Wednesday, 23 December 2009


The term "film noir" is bandied about a lot these days and nonchalantly applied to, it seems, almost any crime film made in black and white before 1960 . Although the term had its origins in France it is essentially an American phenomenon its roots being traceable back to European origins. These days we can identify films as "post noir" or "neo noir" - films which conform to noirish conventions without actually becoming a pastiche of the genre - I'm thinking here particularly of the French gangster films of Jean-Pierre Melville of the early films of John Dahl. Genuine British noir is a rare bird but it seems to me that Basil Dearden's POOL OF LONDON ticks all the right boxes. Two merchant seamen, one white and one black, dock in London. The white (American actor Bonar Colleano) has a little sideline in contraband and is offered the chance to make some money delivering a package to Amsterdam. Unwittingly he becomes involved in, and the main suspect, for a murder committed during a heist. The plot follows Colleano, the robbers and the black sailor - played without any of the racial stereotyping so usual in the films of the period by West Indian actor Earl Camerobas he slowly gets drawn into his friends difficulties. The film even explores the obvious romantic pull between Cameron and the girl who works in the music hall (played by Susan Shaw) which is seen as doomed by the social racism of the time and depicted in a way far more subtle than you might expect. The film manages to be tense, atmospheric and exciting with first class performances throughout (look out for Alfie Bass as a safecracker) and benefts from being shot almost entirely on location in London with trams, trolley buses, pubs, dance halls and music halls all bringing back memories of a now nearly vanished London. Rating ****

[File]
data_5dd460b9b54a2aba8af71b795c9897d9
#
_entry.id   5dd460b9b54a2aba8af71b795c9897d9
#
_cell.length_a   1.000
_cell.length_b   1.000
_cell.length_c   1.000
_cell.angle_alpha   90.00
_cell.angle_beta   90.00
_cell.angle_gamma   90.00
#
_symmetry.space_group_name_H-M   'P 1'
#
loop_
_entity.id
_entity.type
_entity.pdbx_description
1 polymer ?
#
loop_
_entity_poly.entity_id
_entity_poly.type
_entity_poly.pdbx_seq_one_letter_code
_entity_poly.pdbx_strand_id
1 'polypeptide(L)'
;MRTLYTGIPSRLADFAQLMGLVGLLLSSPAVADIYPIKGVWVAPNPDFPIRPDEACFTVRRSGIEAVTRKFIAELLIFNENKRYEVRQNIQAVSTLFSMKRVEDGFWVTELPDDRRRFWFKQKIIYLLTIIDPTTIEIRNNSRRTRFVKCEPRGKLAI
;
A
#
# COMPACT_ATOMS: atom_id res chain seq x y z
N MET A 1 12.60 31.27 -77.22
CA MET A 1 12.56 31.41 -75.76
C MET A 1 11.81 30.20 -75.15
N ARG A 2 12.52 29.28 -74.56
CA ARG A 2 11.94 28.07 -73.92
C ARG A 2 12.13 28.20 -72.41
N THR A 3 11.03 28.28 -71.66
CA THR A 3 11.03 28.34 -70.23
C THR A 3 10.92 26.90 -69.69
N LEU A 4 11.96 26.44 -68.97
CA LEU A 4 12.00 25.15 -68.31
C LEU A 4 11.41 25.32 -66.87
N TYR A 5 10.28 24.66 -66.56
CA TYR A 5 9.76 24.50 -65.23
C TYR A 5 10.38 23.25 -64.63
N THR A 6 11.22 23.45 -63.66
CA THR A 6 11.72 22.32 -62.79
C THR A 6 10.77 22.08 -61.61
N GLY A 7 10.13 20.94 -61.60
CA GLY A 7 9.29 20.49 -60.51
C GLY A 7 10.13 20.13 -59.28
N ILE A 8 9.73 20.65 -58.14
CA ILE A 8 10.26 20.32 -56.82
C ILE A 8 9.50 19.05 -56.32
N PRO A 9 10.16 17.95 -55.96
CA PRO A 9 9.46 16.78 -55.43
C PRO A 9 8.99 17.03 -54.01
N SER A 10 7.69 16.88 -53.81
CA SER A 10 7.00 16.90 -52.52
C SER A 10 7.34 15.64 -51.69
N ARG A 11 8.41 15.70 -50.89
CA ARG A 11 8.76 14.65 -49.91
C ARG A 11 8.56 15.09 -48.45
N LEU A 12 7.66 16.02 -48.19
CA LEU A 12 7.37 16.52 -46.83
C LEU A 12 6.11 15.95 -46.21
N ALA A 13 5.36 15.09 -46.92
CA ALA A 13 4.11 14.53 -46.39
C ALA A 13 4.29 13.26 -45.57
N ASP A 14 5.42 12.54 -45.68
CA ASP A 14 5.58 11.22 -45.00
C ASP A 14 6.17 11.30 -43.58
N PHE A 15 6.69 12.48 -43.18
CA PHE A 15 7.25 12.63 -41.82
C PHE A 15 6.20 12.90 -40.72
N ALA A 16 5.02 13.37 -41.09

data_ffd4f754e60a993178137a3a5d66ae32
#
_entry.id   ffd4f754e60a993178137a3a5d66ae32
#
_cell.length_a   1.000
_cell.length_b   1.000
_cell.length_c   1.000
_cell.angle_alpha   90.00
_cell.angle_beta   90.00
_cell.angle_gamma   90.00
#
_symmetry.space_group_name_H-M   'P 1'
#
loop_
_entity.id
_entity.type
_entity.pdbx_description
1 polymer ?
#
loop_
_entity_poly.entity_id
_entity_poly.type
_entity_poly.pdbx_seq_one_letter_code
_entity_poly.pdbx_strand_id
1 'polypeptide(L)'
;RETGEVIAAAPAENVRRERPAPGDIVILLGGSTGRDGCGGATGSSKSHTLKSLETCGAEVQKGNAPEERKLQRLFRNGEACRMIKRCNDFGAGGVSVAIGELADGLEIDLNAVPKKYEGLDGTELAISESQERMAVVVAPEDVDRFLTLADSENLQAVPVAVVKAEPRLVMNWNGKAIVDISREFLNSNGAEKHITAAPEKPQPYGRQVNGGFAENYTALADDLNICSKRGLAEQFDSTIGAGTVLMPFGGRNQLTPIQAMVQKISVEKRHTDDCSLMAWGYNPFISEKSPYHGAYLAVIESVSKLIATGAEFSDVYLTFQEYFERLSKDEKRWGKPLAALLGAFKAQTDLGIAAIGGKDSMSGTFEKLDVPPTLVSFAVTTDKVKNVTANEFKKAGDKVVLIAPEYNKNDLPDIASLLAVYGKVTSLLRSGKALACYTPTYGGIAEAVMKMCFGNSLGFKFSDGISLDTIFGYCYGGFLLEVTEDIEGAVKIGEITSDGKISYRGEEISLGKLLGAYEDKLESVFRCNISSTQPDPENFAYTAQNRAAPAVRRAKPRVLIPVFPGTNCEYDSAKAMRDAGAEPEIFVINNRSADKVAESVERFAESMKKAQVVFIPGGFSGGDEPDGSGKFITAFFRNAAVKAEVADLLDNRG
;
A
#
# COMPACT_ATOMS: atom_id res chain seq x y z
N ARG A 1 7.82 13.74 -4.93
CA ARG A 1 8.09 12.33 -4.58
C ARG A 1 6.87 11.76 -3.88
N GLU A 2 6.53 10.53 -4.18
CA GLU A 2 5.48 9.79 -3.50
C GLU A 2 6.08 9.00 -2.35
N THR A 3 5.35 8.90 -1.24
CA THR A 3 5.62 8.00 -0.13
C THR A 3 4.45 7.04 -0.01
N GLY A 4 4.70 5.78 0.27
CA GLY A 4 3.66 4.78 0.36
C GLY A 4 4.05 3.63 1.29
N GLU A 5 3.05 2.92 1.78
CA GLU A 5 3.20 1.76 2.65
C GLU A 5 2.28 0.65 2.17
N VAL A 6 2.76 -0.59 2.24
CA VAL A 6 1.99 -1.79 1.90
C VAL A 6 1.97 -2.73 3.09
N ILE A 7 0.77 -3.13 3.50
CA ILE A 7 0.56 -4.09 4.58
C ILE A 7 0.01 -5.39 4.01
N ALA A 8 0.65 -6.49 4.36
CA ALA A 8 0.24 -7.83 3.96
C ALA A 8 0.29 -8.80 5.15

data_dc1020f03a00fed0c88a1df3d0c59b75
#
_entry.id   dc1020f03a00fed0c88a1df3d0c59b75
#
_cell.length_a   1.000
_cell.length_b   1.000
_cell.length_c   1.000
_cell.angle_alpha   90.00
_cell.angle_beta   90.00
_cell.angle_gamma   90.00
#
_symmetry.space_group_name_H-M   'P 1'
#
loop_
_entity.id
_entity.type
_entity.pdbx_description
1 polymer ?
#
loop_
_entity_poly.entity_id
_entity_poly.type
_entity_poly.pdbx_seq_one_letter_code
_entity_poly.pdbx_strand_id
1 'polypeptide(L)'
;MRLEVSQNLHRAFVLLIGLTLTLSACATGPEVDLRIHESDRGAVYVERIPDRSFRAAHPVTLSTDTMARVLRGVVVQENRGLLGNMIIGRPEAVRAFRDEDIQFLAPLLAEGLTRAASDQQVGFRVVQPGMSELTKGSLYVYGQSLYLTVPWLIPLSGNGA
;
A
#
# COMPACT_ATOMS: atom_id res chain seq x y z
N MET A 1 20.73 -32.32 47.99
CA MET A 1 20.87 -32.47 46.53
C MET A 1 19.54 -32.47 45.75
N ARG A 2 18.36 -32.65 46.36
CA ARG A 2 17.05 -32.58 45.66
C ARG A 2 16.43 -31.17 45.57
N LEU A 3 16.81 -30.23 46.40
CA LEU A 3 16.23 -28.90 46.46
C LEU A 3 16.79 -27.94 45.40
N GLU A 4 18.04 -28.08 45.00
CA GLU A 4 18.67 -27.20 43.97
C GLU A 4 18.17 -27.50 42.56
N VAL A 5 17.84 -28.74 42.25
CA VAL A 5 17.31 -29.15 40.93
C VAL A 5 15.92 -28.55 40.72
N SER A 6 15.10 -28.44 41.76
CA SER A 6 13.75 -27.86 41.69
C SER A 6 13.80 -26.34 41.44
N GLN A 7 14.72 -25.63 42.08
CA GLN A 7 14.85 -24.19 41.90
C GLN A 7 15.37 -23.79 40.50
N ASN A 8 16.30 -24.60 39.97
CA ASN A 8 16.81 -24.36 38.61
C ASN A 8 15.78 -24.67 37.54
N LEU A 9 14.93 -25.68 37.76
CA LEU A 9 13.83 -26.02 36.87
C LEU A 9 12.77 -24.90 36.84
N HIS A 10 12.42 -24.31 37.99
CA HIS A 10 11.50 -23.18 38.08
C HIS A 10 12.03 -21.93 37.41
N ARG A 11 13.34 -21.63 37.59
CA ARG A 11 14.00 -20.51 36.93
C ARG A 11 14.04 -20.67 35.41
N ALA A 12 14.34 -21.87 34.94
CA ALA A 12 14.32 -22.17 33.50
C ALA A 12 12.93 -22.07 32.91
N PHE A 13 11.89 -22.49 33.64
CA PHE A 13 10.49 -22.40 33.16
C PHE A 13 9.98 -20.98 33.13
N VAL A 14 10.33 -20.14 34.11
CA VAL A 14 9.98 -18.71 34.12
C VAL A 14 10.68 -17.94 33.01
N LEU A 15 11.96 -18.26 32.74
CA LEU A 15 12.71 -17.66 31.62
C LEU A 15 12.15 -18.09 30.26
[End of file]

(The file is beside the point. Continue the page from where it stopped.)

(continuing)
Cerpts said...

Sounds superb!

Diandra said...

Excellent review! I've posted the pictures from your post, with a link back to you, here.